Acclaimed Poet, Musician Jamila Woods to Perform at Cat

Samantha Spaccasi, Staff writer

The first time College junior Athena Matsil heard Donnie Trumpet and the Social Experiment’s song “Sunday Candy,” she remembers being struck by the track’s lead vocalist, Jamila Woods.

“I was really moved by the beauty, quality, and purity of the timbre of Woods’ voice,” Matsil wrote in an email to the Review.

Woods, a Chicago-based musician and poet who has worked alongside popular artists such as Kweku Collins, Noname and Chance the Rapper, will perform at the Cat in the Cream at 8 p.m. tonight. Many of Woods’ fans first came across her extraordinary voice on “Sunday Candy,” one of 2014’s biggest hits, which prompted listeners and publications, such as music website Pitchfork, to take a closer look. Woods’ provocative and soulful debut album, HEAVN, was released last June via Closed Sessions to critical acclaim, and was featured on Pichfork’s “Best Albums of 2016” list.

College senior and Cat in the Cream manager Annika Hansteen Izora organized Woods’ visit. A senior member of Oberlin’s slam poetry team, OSlam, Izora initially discovered Woods through her written material.

“Being able to have a Black femme artist on campus is just really incredible,” Izora said. “A lot of white, masculine music is really upheld and is the center of attention in all music spaces here. To be able to have an empowered, incredible force [like her] on campus is going to be really amazing.”

Much of Woods’ work is centered around embracing intersectional strength and beauty, something that led Izora to fall in love with HEAVN.

“It was so big and so beautiful,” Izora added. “A ton of people were talking about it, and a ton of Black people were talking about it. [The album] was just such an uplifting piece of artwork.”

College junior Sky Davis echoed Matsil’s appreciation for Woods’ performance skill and artistry.

“Everyone that knows her loves her, and if they don’t, they will,” Davis said, adding that Woods’ show will be a performance the whole campus can enjoy. “I think [her work] touches enough of the campus that people will either get to know her or vibe with her because they know her stuff so well.”

Woods expresses herself in a variety of ways, not limited to song. While she’s made a splash in the music world, Woods is also well known as an inspirational poet. Her writing talent is evident in her flowing, expressive lyrics and poetry. She also serves as the associate artistic director at Young Chicago Authors, an organization dedicated to providing a safe place for youth expression, where she helps young people hone creative skills as tools to engage with issues of race and discrimination.

Like Izora, College senior Misael Syldor was first exposed to Woods’ artistry through her poetry. Syldor described Woods’ music as “weird, Black-girl music,” adding that her work draws from a wide variety of influences and transcends genre.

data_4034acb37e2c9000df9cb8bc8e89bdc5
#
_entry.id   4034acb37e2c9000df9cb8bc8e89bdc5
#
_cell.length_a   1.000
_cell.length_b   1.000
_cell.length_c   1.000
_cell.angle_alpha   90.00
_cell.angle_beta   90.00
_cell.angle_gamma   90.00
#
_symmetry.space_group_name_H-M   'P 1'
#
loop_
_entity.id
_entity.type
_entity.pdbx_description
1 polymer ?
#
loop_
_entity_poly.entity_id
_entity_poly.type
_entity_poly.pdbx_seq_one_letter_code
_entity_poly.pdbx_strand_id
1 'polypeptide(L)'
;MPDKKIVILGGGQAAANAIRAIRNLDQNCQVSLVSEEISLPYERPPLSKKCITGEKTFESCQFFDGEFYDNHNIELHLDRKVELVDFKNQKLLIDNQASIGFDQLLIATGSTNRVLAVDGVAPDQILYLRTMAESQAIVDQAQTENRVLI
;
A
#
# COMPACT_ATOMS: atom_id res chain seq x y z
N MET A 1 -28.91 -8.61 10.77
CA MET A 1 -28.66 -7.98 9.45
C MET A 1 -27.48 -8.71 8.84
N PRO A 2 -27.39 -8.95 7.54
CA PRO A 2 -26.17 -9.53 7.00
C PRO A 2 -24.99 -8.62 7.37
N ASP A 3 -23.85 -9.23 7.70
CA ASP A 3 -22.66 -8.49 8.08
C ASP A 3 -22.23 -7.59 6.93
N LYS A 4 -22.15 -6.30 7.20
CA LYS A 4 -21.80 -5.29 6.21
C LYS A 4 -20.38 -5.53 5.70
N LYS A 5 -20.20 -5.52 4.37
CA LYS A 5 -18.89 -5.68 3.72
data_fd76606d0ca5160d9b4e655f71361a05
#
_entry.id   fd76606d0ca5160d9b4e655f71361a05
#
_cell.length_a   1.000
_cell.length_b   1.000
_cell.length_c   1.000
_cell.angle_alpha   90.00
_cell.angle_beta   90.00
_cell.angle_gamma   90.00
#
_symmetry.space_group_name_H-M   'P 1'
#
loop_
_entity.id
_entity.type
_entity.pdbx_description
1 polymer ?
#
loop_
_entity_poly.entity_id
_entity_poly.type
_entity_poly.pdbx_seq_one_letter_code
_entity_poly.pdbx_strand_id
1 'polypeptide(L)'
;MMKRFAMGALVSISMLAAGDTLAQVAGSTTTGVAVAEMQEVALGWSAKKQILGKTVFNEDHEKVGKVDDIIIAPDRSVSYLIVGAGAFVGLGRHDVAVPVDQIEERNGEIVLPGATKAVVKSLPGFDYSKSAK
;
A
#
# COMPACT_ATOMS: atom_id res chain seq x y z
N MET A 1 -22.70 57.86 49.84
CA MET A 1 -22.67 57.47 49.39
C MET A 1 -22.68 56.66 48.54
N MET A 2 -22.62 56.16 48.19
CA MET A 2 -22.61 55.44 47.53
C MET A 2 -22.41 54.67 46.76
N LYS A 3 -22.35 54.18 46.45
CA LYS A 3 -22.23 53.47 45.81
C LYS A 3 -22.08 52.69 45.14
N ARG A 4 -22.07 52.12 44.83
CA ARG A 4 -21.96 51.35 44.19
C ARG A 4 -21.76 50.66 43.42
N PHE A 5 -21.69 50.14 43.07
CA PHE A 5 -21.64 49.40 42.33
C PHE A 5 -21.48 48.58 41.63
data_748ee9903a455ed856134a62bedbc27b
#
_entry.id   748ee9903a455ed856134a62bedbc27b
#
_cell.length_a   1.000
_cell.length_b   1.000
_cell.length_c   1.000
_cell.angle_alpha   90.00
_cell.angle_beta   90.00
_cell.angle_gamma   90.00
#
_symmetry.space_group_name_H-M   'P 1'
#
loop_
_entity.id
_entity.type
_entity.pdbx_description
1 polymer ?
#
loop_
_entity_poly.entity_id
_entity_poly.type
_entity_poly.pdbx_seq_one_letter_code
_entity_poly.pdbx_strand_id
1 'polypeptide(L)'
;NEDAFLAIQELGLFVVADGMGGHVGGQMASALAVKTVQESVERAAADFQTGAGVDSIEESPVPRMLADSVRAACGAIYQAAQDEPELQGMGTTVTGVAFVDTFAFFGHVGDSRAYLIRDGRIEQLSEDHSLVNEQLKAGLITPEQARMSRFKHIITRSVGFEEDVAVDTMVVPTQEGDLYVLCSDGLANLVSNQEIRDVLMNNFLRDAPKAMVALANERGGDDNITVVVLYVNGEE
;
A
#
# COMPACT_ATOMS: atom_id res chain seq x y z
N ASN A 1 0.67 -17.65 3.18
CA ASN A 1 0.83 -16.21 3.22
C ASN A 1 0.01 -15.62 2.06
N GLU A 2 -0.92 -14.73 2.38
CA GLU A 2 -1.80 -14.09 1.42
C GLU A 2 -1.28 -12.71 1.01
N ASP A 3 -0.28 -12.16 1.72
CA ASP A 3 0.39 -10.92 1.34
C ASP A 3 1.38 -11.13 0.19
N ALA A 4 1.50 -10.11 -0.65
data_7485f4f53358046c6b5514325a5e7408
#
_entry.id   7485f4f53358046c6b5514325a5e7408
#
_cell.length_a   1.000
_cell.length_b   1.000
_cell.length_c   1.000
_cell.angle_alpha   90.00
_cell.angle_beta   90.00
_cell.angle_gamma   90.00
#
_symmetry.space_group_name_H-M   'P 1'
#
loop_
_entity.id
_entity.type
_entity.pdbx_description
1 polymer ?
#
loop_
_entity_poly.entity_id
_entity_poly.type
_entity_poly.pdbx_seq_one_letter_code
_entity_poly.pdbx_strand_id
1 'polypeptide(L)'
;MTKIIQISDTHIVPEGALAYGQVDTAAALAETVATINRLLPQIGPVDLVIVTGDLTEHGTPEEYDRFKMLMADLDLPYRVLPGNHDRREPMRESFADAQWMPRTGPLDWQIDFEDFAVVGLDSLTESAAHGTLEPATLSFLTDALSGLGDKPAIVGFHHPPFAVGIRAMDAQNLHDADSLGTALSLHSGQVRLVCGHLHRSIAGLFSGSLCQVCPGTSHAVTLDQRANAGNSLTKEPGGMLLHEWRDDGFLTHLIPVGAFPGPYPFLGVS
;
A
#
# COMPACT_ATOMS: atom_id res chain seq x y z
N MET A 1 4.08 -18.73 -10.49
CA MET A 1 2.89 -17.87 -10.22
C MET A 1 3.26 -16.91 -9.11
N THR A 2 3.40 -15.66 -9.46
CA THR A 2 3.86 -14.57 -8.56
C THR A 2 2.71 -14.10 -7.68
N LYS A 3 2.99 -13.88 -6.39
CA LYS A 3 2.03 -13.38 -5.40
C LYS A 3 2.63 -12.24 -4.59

“One of the first poems I saw from her was called ‘Thirst Behavior,’ in which she called out Drake for his sad-boy music and mistreatment of women,” Syldor said. “She doesn’t feel confined by her identities and expectations of expression in her art. … Her music is as free as she is, and it feels more inclusive that way. … I often feel like her lyrics are talking to me as a Black woman, so I’m excited to get that in person. … Her art is more closely tied to the Black and non-white communities on campus.”

The bulk of HEAVN’s lyrical material concerns modern Black womanhood. In an interview with The FADER, Woods said that she is inspired by Black women writers like Toni Morrison and classic soul singers like Stevie Wonder.

“If a Black girl hears my music, I hope it would sound affirming and soothing — whether that’s traditionally soothing like a lullaby, or the kind of soothing that comes from, ‘Wow, you just said that thing that is talking to me,’” Woods said in an interview with the publication.

Woods’ focus was something Davis also underscored. “[Her music is] focused on the power and confidence of the Black girl,” Davis said. “What she’s said in the past about her art — that’s who she wants to uphold with her music.”

These influences are evident throughout the album, especially in the empowering “Blk Girl Soldier,” which Izora said is the song that she’s most excited to hear Woods perform.

“It will be a really important moment for myself and for others,” Izora said.

In the same interview with The FADER, Woods said that “Blk Girl Soldier” is her rendition of a freedom song.

The far-reaching quality of the album is evident in Woods’ overall appeal to people from a wide range of backgrounds on campus. Izora said she believes that Woods’ concert will be important for the community and will help begin to diversify the long-standing pattern of booking mostly white male artists at Oberlin.

Davis is also looking forward to seeing the joy that Woods will bring to the Cat in the Cream. “I’m honestly excited to see all the Black people, the brown people, all the women and queer people … really enjoy this artist,” she said.

But Davis had some advice for people planning on attending the show: “Black Lives Matter,” she said. “I hope that people in there respect that and see that, respect the space, respect the people, respect the POC and respect the artist.”

Syldor encouraged those wanting to attend the show to listen to Woods’ music beforehand. “There is a tendency for white people to come to Black artists’ shows with their own expectations and take up space while not giving the performer the respect they deserve,” she said. “Do not do that to Jamila.”

The Cat in the Cream staff expect the venue to be packed to capacity.

“It’s going to be one of our biggest shows of the year,” Izora said.

Jamila Woods performs tonight at the Cat in the Cream. Doors open at 7:50 p.m. and admission is free.